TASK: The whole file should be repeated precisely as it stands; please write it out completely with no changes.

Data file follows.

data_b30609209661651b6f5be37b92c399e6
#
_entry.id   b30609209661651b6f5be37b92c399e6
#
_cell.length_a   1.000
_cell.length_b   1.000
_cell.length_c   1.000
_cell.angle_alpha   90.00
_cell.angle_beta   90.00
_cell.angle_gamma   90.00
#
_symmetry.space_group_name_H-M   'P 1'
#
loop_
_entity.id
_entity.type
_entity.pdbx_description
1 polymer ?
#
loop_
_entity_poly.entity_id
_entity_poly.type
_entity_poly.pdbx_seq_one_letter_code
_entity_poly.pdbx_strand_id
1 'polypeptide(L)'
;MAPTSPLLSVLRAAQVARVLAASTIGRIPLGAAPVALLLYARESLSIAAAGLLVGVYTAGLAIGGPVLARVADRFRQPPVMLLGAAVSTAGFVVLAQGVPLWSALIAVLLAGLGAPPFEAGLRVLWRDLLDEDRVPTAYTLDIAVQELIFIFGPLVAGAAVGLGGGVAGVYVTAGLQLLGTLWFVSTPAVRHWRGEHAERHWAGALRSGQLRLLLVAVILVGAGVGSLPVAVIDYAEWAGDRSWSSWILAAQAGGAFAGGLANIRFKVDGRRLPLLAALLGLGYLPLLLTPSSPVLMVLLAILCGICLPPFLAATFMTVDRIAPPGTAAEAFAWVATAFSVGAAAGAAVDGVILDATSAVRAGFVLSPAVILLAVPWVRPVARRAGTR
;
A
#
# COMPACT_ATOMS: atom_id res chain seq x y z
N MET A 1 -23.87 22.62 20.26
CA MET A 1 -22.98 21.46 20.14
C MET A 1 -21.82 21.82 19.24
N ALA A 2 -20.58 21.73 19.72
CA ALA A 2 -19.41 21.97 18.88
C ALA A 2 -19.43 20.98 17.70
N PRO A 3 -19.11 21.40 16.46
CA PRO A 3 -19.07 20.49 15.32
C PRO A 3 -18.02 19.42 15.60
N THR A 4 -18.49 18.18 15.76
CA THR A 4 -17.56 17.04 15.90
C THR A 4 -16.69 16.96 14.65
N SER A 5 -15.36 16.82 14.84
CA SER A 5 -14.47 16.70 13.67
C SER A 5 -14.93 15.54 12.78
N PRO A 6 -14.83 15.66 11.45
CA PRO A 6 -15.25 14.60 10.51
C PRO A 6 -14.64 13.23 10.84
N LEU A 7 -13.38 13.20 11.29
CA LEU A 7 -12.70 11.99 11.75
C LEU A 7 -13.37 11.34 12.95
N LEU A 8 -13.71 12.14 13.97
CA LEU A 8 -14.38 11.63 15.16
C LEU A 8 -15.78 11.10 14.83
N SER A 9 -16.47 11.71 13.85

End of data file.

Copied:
data_b30609209661651b6f5be37b92c399e6
#
_entry.id   b30609209661651b6f5be37b92c399e6
#
_cell.length_a   1.000
_cell.length_b   1.000
_cell.length_c   1.000
_cell.angle_alpha   90.00
_cell.angle_beta   90.00
_cell.angle_gamma   90.00
#
_symmetry.space_group_name_H-M   'P 1'
#
loop_
_entity.id
_entity.type
_entity.pdbx_description
1 polymer ?
#
loop_
_entity_poly.entity_id
_entity_poly.type
_entity_poly.pdbx_seq_one_letter_code
_entity_poly.pdbx_strand_id
1 'polypeptide(L)'
;MAPTSPLLSVLRAAQVARVLAASTIGRIPLGAAPVALLLYARESLSIAAAGLLVGVYTAGLAIGGPVLARVADRFRQPPVMLLGAAVSTAGFVVLAQGVPLWSALIAVLLAGLGAPPFEAGLRVLWRDLLDEDRVPTAYTLDIAVQELIFIFGPLVAGAAVGLGGGVAGVYVTAGLQLLGTLWFVSTPAVRHWRGEHAERHWAGALRSGQLRLLLVAVILVGAGVGSLPVAVIDYAEWAGDRSWSSWILAAQAGGAFAGGLANIRFKVDGRRLPLLAALLGLGYLPLLLTPSSPVLMVLLAILCGICLPPFLAATFMTVDRIAPPGTAAEAFAWVATAFSVGAAAGAAVDGVILDATSAVRAGFVLSPAVILLAVPWVRPVARRAGTR
;
A
#
# COMPACT_ATOMS: atom_id res chain seq x y z
N MET A 1 -23.87 22.62 20.26
CA MET A 1 -22.98 21.46 20.14
C MET A 1 -21.82 21.82 19.24
N ALA A 2 -20.58 21.73 19.72
CA ALA A 2 -19.41 21.97 18.88
C ALA A 2 -19.43 20.98 17.70
N PRO A 3 -19.11 21.40 16.46
CA PRO A 3 -19.07 20.49 15.32
C PRO A 3 -18.02 19.42 15.60
N THR A 4 -18.49 18.18 15.76
CA THR A 4 -17.56 17.04 15.90
C THR A 4 -16.69 16.96 14.65
N SER A 5 -15.36 16.82 14.84
CA SER A 5 -14.47 16.70 13.67
C SER A 5 -14.93 15.54 12.78
N PRO A 6 -14.83 15.66 11.45
CA PRO A 6 -15.25 14.60 10.51
C PRO A 6 -14.64 13.23 10.84
N LEU A 7 -13.38 13.20 11.29
CA LEU A 7 -12.70 11.99 11.75
C LEU A 7 -13.37 11.34 12.95
N LEU A 8 -13.71 12.14 13.97
CA LEU A 8 -14.38 11.63 15.16
C LEU A 8 -15.78 11.10 14.83
N SER A 9 -16.47 11.71 13.85